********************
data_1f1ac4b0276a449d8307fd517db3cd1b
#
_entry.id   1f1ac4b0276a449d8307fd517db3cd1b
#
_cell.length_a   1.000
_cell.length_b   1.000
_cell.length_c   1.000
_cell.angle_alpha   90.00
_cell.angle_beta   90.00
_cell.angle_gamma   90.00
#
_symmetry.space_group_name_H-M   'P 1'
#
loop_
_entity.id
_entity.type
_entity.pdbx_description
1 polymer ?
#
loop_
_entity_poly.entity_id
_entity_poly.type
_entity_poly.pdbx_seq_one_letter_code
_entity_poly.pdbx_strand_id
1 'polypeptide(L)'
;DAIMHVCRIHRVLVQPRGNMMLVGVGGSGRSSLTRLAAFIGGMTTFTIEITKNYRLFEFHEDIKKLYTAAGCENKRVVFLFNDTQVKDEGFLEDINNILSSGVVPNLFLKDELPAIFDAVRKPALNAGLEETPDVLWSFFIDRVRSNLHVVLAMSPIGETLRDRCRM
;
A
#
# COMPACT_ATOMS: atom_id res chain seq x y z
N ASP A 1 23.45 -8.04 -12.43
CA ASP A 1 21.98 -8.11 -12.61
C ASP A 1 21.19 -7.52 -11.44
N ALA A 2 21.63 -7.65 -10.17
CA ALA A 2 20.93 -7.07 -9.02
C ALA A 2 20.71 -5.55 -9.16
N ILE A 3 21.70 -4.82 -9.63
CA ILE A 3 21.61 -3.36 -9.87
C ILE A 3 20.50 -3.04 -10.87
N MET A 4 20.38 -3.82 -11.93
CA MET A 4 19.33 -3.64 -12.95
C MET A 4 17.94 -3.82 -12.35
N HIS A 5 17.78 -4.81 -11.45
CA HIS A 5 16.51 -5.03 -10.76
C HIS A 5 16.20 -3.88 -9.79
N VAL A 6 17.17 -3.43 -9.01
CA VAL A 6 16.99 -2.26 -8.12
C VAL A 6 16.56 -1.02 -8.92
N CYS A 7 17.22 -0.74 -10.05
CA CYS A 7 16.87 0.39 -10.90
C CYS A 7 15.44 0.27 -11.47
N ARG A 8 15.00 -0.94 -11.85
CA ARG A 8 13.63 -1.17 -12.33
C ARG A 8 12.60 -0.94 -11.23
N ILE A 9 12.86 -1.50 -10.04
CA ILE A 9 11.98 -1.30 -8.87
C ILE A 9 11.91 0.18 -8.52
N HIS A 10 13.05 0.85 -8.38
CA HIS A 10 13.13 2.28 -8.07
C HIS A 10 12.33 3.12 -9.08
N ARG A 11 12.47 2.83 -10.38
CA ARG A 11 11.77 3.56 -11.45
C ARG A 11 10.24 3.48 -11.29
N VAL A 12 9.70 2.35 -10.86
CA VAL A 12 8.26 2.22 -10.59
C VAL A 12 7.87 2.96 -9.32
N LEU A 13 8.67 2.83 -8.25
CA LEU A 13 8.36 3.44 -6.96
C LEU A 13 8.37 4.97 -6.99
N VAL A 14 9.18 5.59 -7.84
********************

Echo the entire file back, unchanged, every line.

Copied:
data_1f1ac4b0276a449d8307fd517db3cd1b
#
_entry.id   1f1ac4b0276a449d8307fd517db3cd1b
#
_cell.length_a   1.000
_cell.length_b   1.000
_cell.length_c   1.000
_cell.angle_alpha   90.00
_cell.angle_beta   90.00
_cell.angle_gamma   90.00
#
_symmetry.space_group_name_H-M   'P 1'
#
loop_
_entity.id
_entity.type
_entity.pdbx_description
1 polymer ?
#
loop_
_entity_poly.entity_id
_entity_poly.type
_entity_poly.pdbx_seq_one_letter_code
_entity_poly.pdbx_strand_id
1 'polypeptide(L)'
;DAIMHVCRIHRVLVQPRGNMMLVGVGGSGRSSLTRLAAFIGGMTTFTIEITKNYRLFEFHEDIKKLYTAAGCENKRVVFLFNDTQVKDEGFLEDINNILSSGVVPNLFLKDELPAIFDAVRKPALNAGLEETPDVLWSFFIDRVRSNLHVVLAMSPIGETLRDRCRM
;
A
#
# COMPACT_ATOMS: atom_id res chain seq x y z
N ASP A 1 23.45 -8.04 -12.43
CA ASP A 1 21.98 -8.11 -12.61
C ASP A 1 21.19 -7.52 -11.44
N ALA A 2 21.63 -7.65 -10.17
CA ALA A 2 20.93 -7.07 -9.02
C ALA A 2 20.71 -5.55 -9.16
N ILE A 3 21.70 -4.82 -9.63
CA ILE A 3 21.61 -3.36 -9.87
C ILE A 3 20.50 -3.04 -10.87
N MET A 4 20.38 -3.82 -11.93
CA MET A 4 19.33 -3.64 -12.95
C MET A 4 17.94 -3.82 -12.35
N HIS A 5 17.78 -4.81 -11.45
CA HIS A 5 16.51 -5.03 -10.76
C HIS A 5 16.20 -3.88 -9.79
N VAL A 6 17.17 -3.43 -9.01
CA VAL A 6 16.99 -2.26 -8.12
C VAL A 6 16.56 -1.02 -8.92
N CYS A 7 17.22 -0.74 -10.05
CA CYS A 7 16.87 0.39 -10.90
C CYS A 7 15.44 0.27 -11.47
N ARG A 8 15.00 -0.94 -11.85
CA ARG A 8 13.63 -1.17 -12.33
C ARG A 8 12.60 -0.94 -11.23
N ILE A 9 12.86 -1.50 -10.04
CA ILE A 9 11.98 -1.30 -8.87
C ILE A 9 11.91 0.18 -8.52
N HIS A 10 13.05 0.85 -8.38
CA HIS A 10 13.13 2.28 -8.07
C HIS A 10 12.33 3.12 -9.08
N ARG A 11 12.47 2.83 -10.38
CA ARG A 11 11.77 3.56 -11.45
C ARG A 11 10.24 3.48 -11.29
N VAL A 12 9.70 2.35 -10.86
CA VAL A 12 8.26 2.22 -10.59
C VAL A 12 7.87 2.96 -9.32
N LEU A 13 8.67 2.83 -8.25
CA LEU A 13 8.36 3.44 -6.96
C LEU A 13 8.37 4.97 -6.99
N VAL A 14 9.18 5.59 -7.84